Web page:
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Forum FAQ: Temporary files are not replicated by DFSR RRS feed

  • General discussion

  • Summary

     

    Someone may notice that DFS Replication (DFSR) is not replicating certain files even if most of the other files can be replicated successfully; the reason is that the temporary attribute is set on these un-replicated file.

     

    By design, DFSR does not replicate files if they have the temporary attribute set on them, and it cannot be configured to replicate it. The reason DFSR does not replicate files with the temporary attribute set is that they are considered short-lived files that you would never actually want to replicate. Using the temporary attribute on a file keeps that file in memory and saves on disk I/O. Therefore applications can use it on short-lived files to improve performance.

     

    Symptom

     

    Supposed you have setup DFS shares and DFS replication group between 2 or more DFS replication servers. Most of the content under the DFS target folder can be replicated to another DFS server; however, only a few of files cannot be replicated.

     

    When you use Fsutil to check the un-replicated file, you will see Temporary Attribute on the File.

    For example: Checking the Temporary Attribute on a File

    fsutil usn readdata c:\data\test.txt

     

    Major Version : 0x2
    Minor Version : 0x0
    FileRef# : 0x0021000000002350
    Parent FileRef# : 0x0003000000005f5e
    Usn : 0x000000004d431000
    Time Stamp : 0x0000000000000000 12:00:00 AM 1/1/1601
    Reason : 0x0
    Source Info : 0x0
    Security Id : 0x5fb
    File Attributes : 0x120
    File Name Length : 0x10
    File Name Offset : 0x3c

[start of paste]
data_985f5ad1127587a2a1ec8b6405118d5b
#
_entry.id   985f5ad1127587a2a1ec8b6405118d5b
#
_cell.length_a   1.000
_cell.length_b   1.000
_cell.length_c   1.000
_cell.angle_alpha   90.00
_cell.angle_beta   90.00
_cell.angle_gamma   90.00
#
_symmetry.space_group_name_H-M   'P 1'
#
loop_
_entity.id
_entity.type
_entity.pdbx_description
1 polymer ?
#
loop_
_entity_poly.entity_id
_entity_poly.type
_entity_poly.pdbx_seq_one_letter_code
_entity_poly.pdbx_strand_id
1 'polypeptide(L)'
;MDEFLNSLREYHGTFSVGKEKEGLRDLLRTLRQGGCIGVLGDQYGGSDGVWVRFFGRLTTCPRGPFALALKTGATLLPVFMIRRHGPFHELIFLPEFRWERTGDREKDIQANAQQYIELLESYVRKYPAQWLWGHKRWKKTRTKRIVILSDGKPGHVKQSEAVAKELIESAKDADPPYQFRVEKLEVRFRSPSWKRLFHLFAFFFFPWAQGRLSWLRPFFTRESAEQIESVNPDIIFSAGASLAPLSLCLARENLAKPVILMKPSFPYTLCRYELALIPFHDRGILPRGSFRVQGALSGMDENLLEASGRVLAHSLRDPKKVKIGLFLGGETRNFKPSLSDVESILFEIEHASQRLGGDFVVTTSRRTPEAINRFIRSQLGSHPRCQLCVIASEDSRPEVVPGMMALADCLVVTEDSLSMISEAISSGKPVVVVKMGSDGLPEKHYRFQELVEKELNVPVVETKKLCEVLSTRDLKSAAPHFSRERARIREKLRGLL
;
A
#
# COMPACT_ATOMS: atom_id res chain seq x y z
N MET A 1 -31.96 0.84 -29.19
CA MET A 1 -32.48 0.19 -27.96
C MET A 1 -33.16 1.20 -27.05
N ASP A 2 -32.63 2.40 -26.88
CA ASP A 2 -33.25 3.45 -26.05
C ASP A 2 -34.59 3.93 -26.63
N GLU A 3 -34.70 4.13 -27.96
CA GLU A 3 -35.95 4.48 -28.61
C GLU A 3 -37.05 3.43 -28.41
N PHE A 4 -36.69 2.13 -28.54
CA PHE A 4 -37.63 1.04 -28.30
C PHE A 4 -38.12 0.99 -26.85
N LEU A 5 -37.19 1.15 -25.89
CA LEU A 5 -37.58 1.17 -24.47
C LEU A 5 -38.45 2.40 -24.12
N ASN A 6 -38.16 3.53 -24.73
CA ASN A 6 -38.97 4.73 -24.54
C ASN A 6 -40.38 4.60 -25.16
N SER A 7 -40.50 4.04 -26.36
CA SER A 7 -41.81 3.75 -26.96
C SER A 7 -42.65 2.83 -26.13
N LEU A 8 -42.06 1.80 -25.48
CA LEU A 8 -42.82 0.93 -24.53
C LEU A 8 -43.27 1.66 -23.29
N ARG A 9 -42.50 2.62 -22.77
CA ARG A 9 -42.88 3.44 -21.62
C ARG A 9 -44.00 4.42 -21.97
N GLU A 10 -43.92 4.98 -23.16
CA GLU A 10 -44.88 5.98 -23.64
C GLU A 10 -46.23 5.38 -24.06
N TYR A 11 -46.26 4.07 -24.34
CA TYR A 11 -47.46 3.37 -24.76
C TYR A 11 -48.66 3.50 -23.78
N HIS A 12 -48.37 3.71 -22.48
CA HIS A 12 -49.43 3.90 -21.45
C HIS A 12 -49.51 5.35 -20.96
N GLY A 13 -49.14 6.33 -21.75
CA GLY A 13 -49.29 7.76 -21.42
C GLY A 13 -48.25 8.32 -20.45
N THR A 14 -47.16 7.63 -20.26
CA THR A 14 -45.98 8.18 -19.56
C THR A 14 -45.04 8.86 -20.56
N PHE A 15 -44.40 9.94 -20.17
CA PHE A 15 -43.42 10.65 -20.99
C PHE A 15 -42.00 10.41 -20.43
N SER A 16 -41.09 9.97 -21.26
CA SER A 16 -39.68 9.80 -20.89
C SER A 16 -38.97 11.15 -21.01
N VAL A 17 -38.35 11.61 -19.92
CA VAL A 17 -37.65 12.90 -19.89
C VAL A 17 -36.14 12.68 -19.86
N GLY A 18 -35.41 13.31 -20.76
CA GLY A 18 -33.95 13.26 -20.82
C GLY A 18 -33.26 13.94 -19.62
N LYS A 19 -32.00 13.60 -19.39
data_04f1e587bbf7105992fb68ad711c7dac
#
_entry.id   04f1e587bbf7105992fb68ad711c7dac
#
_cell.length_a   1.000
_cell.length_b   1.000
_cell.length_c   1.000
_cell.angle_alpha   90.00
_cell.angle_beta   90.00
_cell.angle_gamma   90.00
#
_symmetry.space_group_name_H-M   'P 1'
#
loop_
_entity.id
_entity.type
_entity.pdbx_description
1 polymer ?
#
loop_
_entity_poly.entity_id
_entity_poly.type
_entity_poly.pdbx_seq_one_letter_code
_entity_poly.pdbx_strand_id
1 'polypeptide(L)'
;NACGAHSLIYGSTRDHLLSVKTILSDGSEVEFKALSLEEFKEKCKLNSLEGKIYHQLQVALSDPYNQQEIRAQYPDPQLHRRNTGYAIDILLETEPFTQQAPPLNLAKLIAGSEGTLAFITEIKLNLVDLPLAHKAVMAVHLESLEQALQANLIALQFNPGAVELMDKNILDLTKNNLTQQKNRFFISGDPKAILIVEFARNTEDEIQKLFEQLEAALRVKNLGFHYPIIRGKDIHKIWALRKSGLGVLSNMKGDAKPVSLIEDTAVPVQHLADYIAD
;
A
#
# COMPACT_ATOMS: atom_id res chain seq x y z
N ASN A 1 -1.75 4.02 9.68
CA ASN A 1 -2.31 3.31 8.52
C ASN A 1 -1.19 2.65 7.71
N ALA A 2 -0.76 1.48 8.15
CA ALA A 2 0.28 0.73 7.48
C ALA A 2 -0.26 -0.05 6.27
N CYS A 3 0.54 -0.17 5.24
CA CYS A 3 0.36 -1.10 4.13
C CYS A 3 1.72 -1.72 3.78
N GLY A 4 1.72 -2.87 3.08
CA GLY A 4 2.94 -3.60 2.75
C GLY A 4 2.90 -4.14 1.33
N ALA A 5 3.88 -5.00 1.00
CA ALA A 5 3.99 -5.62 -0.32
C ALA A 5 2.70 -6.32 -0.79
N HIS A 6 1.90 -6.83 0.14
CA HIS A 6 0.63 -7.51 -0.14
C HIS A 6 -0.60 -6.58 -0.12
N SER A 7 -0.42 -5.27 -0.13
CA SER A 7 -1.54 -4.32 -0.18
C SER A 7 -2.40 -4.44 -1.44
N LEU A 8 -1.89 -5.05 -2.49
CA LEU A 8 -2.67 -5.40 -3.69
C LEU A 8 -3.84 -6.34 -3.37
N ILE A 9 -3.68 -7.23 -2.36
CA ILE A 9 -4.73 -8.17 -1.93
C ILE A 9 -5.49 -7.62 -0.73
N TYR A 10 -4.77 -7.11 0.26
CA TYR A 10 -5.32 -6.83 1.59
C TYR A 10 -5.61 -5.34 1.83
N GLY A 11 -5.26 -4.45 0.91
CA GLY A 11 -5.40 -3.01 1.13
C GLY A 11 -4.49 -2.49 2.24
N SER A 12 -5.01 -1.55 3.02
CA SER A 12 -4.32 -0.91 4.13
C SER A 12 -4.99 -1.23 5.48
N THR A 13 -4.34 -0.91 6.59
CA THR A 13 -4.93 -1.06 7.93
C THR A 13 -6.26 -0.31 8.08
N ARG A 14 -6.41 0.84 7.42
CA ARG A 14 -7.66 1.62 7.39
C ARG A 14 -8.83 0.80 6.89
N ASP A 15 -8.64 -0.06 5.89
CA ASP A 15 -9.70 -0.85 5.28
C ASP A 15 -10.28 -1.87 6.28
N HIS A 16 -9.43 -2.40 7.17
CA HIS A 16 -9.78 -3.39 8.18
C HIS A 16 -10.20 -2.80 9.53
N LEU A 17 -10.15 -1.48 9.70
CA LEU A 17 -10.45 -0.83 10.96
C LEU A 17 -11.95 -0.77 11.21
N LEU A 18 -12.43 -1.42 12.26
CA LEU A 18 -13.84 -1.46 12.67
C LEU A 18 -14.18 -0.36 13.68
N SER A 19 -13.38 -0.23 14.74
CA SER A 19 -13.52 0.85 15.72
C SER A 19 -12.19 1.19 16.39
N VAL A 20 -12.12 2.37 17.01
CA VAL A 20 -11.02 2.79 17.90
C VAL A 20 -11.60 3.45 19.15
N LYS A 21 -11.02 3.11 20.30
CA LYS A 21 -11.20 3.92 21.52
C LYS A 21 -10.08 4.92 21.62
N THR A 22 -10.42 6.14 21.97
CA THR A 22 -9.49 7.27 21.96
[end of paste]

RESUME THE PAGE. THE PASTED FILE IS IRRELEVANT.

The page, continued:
FileName : test.txt

    File Attributes is a bitmask that indicates which attributes are set. In the above example, 0x120 indicates the temporary attribute is set because that is 0x100 and 0x20 (Archive) = 0x120.

    Here are the possible values:

    READONLY

    0x1

    HIDDEN

    0x2

    SYSTEM

    0x4

    DIRECTORY

    0x10

    ARCHIVE

    0x20

    DEVICE

    0x40

    NORMAL

    0x80

    TEMPORARY

    0x100

    SPARSE_FILE

    0x200

    REPARSE_POINT

    0x400

    COMPRESSED

    0x800

    OFFLINE

    0x1000

    NOT_CONTENT_INDEXED

    0x2000

    ENCRYPTED

    0x4000

     

    Resolution

     

    Removing the Temporary Attribute from Multiple Files with Powershell

     

    To remove the temporary attribute, we can use PowerShell which can be installed from here. After PowerShell is installed, please open Powershell prompt (Start, Run, Powershell or from the Programs menu) and run this command to remove the temporary attribute from all files in the specified directory, including subdirectories (in this example, D:\Data):

     

    Get-childitem D:\Data -recurse | ForEach-Object -process {if (($_.attributes -band 0x100) -eq 0x100) {$_.attributes = ($_.attributes -band 0xFEFF)}}

     

    Note: If you don’t want it to work against subdirectories just remove the -recurse parameter.

     

    More Information

     

    DFSR Does Not Replicate Temporary Files

    http://blogs.technet.com/askds/archive/2008/11/11/dfsr-does-not-replicate-temporary-files.aspx

     

    Applies to

     

    Windows Server 2008, Windows Server 2008 R2
    Monday, February 22, 2010 7:58 AM

All replies

  • This worked for me. Many thanks !
    Wednesday, May 2, 2012 3:12 PM
  • Good stuff (although I've not tried it yet).

    However, while I'm cool with the fact that DFS doesn't replicate temporary files, what I'd like to know is WHY some files get marked as temporary in the first place.

    .TMP files I can understand, but not .DOC, .PDF, .XLS files.

    Also, how to prevent this from happening in the first place, otherwise DFS is going to be much higher maintenance than it should be...

    Wednesday, October 3, 2012 11:58 AM
  • The reason I have found to cause this to happen is when files are sent through email as attachments. Outlook attaches the Temporary attribute and it stays when the user copies the files from the email to the network drive.
    Wednesday, October 10, 2018 10:46 PM